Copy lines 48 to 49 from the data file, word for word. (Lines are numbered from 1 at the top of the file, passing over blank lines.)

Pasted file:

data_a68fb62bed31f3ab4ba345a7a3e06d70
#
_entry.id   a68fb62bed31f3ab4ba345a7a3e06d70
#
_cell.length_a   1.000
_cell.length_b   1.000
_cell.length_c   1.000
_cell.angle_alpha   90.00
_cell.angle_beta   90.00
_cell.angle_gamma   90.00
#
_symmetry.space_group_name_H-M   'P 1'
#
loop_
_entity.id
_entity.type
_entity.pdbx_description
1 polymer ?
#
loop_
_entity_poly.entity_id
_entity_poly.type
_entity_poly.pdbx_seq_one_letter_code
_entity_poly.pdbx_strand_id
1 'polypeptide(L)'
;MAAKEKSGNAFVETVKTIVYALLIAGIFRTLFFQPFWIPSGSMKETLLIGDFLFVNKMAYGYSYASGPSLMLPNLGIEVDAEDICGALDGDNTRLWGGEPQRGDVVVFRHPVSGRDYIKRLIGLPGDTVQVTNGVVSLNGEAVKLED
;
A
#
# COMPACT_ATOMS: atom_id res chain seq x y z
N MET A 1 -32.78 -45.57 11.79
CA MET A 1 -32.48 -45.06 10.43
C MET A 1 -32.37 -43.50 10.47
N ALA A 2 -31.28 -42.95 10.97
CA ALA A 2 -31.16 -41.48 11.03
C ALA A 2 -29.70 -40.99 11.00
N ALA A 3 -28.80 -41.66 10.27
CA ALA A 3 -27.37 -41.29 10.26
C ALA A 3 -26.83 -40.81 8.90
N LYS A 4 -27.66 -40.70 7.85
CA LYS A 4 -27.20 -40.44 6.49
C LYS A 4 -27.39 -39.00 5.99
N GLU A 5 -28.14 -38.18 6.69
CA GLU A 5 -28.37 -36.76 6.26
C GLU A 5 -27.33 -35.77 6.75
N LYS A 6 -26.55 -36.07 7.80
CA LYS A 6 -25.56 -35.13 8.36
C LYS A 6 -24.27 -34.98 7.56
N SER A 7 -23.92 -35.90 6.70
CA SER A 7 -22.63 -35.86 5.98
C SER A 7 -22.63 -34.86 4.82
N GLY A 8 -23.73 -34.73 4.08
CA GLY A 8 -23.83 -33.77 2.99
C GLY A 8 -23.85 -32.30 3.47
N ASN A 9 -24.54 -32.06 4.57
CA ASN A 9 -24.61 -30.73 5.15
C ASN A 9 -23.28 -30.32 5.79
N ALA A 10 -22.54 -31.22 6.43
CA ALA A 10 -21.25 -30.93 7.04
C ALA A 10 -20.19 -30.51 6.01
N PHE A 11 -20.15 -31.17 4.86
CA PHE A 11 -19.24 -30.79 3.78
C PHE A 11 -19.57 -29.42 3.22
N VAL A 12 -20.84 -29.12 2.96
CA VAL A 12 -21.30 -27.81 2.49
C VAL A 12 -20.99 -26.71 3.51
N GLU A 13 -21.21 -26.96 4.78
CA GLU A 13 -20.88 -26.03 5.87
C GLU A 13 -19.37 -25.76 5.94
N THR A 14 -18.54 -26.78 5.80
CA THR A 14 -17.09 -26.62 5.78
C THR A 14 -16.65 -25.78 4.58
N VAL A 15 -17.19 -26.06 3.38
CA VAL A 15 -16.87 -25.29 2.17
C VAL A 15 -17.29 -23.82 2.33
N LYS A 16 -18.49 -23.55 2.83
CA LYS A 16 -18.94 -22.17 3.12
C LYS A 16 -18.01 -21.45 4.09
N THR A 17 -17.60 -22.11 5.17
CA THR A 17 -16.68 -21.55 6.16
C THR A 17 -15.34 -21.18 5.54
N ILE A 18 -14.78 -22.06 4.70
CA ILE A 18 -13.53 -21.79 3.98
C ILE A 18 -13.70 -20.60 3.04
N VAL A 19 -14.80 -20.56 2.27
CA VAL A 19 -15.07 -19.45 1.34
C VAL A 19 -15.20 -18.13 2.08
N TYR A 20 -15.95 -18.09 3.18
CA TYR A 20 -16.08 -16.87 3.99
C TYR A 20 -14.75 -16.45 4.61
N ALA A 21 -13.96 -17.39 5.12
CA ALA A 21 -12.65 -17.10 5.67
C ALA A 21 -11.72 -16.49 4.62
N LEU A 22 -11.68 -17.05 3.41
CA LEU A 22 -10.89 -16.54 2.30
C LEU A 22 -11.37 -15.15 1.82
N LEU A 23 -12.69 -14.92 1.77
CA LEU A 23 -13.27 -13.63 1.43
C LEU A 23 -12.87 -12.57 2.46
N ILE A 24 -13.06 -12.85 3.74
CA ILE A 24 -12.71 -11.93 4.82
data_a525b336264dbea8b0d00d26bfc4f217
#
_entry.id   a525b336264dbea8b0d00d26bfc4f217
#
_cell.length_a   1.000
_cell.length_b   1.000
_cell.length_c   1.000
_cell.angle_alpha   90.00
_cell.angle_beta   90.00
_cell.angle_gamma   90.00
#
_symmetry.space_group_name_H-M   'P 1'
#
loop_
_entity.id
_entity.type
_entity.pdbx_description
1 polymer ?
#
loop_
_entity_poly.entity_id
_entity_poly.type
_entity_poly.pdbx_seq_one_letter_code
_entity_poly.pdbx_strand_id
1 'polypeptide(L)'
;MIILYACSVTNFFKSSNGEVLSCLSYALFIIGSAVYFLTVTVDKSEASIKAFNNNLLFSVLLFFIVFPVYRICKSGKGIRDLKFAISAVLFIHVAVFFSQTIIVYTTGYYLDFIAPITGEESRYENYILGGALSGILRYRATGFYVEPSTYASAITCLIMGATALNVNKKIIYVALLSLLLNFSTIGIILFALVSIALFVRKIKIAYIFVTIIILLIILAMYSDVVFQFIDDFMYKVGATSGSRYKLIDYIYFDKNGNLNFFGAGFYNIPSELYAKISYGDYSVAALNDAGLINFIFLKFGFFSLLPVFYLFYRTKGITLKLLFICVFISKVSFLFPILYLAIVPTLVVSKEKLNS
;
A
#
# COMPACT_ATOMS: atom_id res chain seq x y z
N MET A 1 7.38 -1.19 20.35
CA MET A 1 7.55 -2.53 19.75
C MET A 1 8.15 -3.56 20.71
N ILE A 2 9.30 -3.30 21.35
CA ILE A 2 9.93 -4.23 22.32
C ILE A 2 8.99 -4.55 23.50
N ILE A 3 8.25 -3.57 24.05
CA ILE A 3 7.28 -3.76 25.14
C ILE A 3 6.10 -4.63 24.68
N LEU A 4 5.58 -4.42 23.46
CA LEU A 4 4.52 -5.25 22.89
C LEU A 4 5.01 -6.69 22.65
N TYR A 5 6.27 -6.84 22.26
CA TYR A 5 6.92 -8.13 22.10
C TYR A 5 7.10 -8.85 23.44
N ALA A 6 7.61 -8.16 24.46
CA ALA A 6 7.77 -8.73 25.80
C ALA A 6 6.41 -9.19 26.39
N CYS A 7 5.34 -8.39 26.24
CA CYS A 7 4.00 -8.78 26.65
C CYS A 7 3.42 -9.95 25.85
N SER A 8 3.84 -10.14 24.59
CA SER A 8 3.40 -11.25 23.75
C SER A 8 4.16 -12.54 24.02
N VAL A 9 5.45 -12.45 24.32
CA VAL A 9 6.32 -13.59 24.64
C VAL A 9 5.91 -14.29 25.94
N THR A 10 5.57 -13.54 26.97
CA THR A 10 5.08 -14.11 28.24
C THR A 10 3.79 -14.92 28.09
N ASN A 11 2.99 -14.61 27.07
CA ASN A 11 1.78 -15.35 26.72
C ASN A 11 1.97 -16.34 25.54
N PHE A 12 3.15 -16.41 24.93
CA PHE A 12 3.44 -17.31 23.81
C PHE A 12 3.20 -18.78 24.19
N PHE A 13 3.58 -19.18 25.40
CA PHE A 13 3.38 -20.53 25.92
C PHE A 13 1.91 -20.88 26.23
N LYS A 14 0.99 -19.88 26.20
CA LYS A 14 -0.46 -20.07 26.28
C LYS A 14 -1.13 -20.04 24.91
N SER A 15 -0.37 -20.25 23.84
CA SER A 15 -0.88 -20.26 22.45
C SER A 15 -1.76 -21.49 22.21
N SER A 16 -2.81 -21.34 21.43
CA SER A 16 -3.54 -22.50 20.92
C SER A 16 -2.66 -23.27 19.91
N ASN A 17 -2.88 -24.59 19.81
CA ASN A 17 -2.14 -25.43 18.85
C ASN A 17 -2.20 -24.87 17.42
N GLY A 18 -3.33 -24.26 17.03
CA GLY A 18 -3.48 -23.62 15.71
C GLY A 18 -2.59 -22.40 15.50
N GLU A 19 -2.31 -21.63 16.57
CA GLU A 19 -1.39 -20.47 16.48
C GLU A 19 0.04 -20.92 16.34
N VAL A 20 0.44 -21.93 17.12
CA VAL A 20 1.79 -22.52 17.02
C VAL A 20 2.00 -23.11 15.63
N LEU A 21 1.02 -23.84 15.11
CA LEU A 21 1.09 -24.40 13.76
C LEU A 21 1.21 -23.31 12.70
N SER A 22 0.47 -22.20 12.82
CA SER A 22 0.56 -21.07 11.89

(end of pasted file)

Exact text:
C LYS A 6 -24.27 -34.98 7.56
N SER A 7 -23.92 -35.90 6.70